With Anton Khudobin moving on to Dallas, the Bruins were in need of filling their backup position and did not waste time by agreeing on a two-year deal with Jaroslav Halak carrying an AAV of $2.75-million.
Halak has had an interesting career. There are times over the last decade, in Montreal and St. Louis mostly, where he’s looked like one of the top goaltenders in the world. There are other times, like last year and towards the end of his career in St. Louis, where it looks like he might not get another job.
On the whole, he’s had a perfectly average career, and that’s meant as a compliment. To be average, or even above average, in the NHL for over a decade is a testament to his talent. He currently has over 400 career starts, a number only 17 goaltenders have managed since 2004-05.
To this specific signing, it’s a massive upgrade for Halak. He never had a team near as good defensively as the Bruins have in all his years with the Islanders. Even in years where his save percentage was fine – like 2016-17 when he had a .915 – his goals against average was atrocious because the team allowed so many shots. That won’t be a concern with Boston.
Halak, on the whole, was pretty good for the Islanders. Over his four years, he had the fourth-highest goals saved above average, a high-danger save percentage in the neighbourhood of those like Frederik Andersen and Henrik Lundqvist, and in that same neighbourhood in five-on-five save percentage. Those are all really solid marks.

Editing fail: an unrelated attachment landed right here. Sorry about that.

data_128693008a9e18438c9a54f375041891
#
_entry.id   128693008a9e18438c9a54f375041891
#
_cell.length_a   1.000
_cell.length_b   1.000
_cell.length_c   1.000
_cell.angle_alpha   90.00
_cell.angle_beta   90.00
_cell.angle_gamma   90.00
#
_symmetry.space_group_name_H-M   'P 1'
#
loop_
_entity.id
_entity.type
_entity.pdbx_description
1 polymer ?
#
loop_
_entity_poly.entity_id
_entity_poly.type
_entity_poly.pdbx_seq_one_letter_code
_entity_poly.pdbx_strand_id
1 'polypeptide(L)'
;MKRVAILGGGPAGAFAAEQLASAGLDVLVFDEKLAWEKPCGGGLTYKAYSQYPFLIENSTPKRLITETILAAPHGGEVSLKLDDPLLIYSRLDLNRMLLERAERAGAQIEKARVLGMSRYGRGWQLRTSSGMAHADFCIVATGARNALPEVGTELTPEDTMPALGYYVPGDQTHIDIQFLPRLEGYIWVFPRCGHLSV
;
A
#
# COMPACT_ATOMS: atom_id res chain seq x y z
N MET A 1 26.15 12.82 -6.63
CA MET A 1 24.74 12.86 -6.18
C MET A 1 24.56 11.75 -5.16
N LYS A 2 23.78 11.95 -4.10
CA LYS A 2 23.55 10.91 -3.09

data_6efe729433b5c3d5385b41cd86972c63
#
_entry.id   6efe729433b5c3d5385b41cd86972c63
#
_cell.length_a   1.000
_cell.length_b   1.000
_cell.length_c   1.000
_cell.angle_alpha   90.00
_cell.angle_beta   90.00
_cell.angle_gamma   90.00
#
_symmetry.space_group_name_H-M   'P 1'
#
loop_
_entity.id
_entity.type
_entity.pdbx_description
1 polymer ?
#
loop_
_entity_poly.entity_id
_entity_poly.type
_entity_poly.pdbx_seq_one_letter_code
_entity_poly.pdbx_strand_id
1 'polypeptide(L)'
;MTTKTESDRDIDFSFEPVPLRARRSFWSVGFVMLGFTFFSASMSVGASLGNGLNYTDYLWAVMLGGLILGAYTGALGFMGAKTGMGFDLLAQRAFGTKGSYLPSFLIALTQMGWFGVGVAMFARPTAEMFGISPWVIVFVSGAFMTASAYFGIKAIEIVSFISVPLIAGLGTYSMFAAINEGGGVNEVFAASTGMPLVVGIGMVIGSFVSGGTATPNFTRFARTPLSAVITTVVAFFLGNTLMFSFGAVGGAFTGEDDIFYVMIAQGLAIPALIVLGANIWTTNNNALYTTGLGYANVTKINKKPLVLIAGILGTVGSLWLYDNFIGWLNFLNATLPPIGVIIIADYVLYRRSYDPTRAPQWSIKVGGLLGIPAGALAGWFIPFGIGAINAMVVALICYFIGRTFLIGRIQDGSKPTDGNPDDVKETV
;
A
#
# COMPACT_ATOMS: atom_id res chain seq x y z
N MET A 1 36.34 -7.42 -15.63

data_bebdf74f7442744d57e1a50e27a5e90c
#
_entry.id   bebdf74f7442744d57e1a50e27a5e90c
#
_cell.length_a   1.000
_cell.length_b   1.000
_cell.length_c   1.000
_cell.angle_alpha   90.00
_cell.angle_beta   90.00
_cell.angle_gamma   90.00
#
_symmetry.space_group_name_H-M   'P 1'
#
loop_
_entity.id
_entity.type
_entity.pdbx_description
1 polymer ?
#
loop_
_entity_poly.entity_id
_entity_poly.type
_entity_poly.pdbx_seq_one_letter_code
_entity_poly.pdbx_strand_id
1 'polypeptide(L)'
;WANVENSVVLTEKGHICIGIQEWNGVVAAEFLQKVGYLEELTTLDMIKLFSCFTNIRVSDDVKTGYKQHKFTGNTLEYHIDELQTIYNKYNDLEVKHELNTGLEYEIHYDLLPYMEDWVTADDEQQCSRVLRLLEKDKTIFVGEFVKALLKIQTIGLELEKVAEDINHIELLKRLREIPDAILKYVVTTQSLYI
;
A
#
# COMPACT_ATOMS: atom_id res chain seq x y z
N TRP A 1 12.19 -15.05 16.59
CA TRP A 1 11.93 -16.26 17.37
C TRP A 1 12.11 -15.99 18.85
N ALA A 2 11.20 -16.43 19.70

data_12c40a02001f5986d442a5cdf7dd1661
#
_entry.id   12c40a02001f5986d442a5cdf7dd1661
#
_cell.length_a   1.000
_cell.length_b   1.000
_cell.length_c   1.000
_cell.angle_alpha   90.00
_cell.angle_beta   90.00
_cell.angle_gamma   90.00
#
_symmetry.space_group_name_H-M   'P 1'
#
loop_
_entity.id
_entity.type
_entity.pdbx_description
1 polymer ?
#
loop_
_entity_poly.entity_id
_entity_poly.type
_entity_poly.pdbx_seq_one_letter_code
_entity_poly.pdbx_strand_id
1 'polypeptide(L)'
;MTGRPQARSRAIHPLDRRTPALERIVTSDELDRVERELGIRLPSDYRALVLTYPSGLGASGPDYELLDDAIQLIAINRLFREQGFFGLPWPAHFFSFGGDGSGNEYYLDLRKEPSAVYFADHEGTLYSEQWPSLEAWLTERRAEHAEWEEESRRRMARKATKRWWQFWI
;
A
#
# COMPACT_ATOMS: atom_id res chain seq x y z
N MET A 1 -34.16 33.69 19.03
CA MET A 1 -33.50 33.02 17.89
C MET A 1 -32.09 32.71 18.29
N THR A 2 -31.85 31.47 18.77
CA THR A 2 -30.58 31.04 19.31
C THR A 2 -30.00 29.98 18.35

The question is whether he can keep up that play in his mid-30s as opposed to his late 20s/early 30s.
A reduced workload should help with the aging battle a little bit. Going to play behind Tuukka Rask probably means 20-25 starts, similar to what he did in 2016-17 when he performed very well. Also, should Rask suffer any sort of significant injury, the Bruins now have a proven starter for their backup who can come in and play every night if the circumstances warrant.
This is a pretty good signing for Boston and Halak both. It gives him a bit of security for the next couple years while playing for a Cup contender, and it gives them a bit of security for Rask while contending for those Cups.
Halak signing probably means the end of Zane McIntyre's hopes of being the regular backup for the Bruins while also allowing 19-year old signee Kyle Keyser a few years to develop.
Keep Halak on your radars for those who draft deep in the goalie pool i.e. two-goalie leagues with at least 12 teams. Halak will be on one of the better defensive teams in the NHL and likely to be slotted for around 25 starts. And if anything should happen to Rask, he’ll be the lock starter for a team with Cup aspirations. He should be a target as a third goalie in 12-team leagues.
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